Kurdish Militants Kill Turkish Police; Erdogan Swears Revenge
The attack was launched from the outskirts of Jarablus, a city in northern Syria opposite Turkey’s southern Gaziantep province.
Turkish president Recep Tayyip Erdogan warned on Monday that a deadly missile attack into Turkey from Syria’s northern Azaz region, blamed on the Kurdish People’s Protection Units (YPG), would be met with retribution.
“We have no patience left” for the areas in Syria which had been used for attacks on Turkey, Erdogan declared in a news conference following the incident. “We are determined to eliminate the threats [...] either with the active forces there or by our own means.”
The attack was launched from the outskirts of Jarablus, a city in northern Syria opposite Turkey’s southern Gaziantep province. Missiles landed in two separate locations in Turkey, killing two police officers, according to the country’s interior ministry. A third missile was reported to have hit Jarablus.
Jarablus and its environs are controlled by Syrian rebels allied with Turkey, who took control of the city in 2016 after Turkish forces crossed the border to establish a security zone in northern Syria. However, much of northern Syria is still under the control or influence of the YPG.
The YPG is probably best known in the Western world for its role in the fight against the Islamic State terror group, highlighted by the militia’s stubborn defense during the Islamic State’s siege of Kobani from 2014 to 2015. The Islamic State’s retreat from the city in early 2015 was regarded as a critical turning point in the war and helped to solidify the YPG’s control over the north.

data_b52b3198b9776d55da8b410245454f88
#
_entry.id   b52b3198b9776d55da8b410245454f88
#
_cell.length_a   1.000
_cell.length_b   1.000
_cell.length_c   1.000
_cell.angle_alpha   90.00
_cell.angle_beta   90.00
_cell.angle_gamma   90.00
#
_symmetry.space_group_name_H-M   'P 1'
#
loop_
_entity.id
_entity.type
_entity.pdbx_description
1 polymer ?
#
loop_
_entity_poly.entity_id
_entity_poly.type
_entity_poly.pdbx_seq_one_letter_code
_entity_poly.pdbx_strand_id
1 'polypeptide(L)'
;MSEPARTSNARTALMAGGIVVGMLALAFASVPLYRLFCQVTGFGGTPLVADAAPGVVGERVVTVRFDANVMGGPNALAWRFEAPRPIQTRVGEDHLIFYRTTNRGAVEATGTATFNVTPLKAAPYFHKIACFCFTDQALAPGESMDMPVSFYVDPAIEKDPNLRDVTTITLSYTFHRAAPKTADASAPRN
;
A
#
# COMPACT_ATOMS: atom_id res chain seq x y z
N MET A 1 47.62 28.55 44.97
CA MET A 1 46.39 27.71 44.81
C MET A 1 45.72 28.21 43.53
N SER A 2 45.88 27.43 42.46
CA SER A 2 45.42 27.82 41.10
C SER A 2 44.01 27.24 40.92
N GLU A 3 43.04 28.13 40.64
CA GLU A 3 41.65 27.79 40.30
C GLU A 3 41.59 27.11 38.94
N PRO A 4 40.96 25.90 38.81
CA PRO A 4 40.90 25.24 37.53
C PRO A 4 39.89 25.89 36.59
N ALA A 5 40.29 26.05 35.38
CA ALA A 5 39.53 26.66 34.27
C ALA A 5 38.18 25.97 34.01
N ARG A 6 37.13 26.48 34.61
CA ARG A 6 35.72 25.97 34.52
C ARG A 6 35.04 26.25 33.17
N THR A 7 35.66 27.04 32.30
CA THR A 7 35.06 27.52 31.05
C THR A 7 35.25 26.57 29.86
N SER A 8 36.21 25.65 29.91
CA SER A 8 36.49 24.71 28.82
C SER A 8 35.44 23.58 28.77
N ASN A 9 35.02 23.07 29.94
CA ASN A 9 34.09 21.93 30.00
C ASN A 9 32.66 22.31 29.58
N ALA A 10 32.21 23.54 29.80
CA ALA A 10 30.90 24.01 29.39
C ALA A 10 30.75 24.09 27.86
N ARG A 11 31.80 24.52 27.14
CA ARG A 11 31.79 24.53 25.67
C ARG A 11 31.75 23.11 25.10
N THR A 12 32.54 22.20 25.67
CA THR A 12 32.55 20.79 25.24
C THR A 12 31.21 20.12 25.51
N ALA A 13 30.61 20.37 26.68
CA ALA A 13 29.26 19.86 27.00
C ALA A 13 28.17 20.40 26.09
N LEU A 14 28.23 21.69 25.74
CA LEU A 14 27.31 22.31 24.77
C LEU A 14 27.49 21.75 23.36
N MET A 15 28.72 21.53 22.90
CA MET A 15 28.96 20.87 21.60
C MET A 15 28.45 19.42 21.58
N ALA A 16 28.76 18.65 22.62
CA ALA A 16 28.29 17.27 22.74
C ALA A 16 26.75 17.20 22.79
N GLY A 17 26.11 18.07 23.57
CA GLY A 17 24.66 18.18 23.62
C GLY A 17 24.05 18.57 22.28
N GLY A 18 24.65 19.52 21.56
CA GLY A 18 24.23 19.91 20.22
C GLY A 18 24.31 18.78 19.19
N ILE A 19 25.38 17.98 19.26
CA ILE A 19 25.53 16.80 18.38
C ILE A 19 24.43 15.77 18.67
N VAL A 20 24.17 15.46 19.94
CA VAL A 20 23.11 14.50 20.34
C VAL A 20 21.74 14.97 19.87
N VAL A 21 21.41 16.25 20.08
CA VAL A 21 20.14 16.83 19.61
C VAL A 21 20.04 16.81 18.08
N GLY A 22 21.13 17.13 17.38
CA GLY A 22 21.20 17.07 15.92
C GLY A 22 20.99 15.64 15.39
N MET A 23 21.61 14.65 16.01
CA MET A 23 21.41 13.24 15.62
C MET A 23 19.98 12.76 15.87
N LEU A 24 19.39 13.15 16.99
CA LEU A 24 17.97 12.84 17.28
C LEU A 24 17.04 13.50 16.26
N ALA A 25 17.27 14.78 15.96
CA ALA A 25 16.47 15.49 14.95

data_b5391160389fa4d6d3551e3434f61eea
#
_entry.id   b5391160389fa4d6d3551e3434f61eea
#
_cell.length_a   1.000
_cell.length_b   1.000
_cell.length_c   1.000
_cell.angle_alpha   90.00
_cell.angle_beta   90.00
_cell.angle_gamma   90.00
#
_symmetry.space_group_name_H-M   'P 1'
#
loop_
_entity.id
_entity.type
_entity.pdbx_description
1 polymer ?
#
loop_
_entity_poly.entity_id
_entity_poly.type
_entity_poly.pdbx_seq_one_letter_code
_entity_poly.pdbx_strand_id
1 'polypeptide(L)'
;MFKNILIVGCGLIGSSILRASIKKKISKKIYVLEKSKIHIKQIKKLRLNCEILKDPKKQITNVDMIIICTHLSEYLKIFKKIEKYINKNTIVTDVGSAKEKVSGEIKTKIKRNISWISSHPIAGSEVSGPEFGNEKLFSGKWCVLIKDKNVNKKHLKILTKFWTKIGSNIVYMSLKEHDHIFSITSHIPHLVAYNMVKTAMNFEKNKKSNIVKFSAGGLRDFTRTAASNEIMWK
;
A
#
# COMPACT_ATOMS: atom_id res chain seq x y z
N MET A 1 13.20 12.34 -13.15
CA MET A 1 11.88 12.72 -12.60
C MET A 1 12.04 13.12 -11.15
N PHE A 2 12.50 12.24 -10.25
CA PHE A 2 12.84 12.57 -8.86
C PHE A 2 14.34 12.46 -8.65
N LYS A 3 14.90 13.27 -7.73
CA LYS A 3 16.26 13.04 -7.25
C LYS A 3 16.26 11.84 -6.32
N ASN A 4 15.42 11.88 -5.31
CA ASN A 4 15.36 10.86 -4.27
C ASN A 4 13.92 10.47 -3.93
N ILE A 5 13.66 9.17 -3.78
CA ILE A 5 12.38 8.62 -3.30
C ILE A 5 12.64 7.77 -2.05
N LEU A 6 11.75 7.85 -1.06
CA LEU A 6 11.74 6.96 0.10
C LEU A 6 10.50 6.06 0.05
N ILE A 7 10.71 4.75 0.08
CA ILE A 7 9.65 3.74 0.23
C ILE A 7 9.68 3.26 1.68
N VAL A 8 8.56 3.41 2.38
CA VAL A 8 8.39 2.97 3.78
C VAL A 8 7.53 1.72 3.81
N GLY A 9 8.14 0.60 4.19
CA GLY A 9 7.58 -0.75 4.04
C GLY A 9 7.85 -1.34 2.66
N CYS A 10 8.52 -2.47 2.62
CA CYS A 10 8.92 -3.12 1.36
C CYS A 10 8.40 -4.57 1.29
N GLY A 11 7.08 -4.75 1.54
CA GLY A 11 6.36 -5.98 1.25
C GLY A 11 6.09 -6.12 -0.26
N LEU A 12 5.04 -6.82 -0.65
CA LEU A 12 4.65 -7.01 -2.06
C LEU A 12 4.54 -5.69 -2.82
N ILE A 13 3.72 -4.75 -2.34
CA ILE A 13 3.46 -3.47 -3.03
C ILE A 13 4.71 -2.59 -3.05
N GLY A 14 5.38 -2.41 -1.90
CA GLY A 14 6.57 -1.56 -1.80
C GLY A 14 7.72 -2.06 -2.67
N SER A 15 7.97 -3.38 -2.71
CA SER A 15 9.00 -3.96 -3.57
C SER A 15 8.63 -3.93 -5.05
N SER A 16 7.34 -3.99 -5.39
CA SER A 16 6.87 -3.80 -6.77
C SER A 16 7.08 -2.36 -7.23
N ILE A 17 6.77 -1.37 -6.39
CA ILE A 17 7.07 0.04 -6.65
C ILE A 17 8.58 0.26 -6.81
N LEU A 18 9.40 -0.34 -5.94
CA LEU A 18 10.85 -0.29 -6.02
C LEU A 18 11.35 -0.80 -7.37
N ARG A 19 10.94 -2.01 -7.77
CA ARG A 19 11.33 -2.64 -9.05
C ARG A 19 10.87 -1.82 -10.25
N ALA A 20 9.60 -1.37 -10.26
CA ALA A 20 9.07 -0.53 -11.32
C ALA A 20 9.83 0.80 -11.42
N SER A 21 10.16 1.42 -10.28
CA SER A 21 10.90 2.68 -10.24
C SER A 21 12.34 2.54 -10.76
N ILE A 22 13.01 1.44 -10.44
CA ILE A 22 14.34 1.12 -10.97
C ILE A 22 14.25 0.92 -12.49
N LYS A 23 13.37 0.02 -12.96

Turkey has accused the YPG of ties to the Kurdistan Workers’ Party (PKK), a left-wing Kurdish organization that remains committed to an ongoing insurgency against Turkey. While the PKK is regarded by the United States as a terrorist organization, this label is disputed by some, and Washington openly aided the YPG against the Islamic State during the height of the conflict in Iraq and Syria. America’s support for the YPG has been a point of ongoing contention in the relationship between the United States and Turkey, which has deteriorated over the past decade as successive U.S. administrations accused Erdogan of authoritarianism.
Although the Syrian Civil War has wound down from its most violent phase, and President Bashar al-Assad’s control over Syrian territory has strengthened, the YPG’s “Autonomous Administration of North and East Syria,” sometimes known as Rojava, has largely retained its autonomy from the government in Damascus.
Trevor Filseth is a current and foreign affairs writer for the National Interest.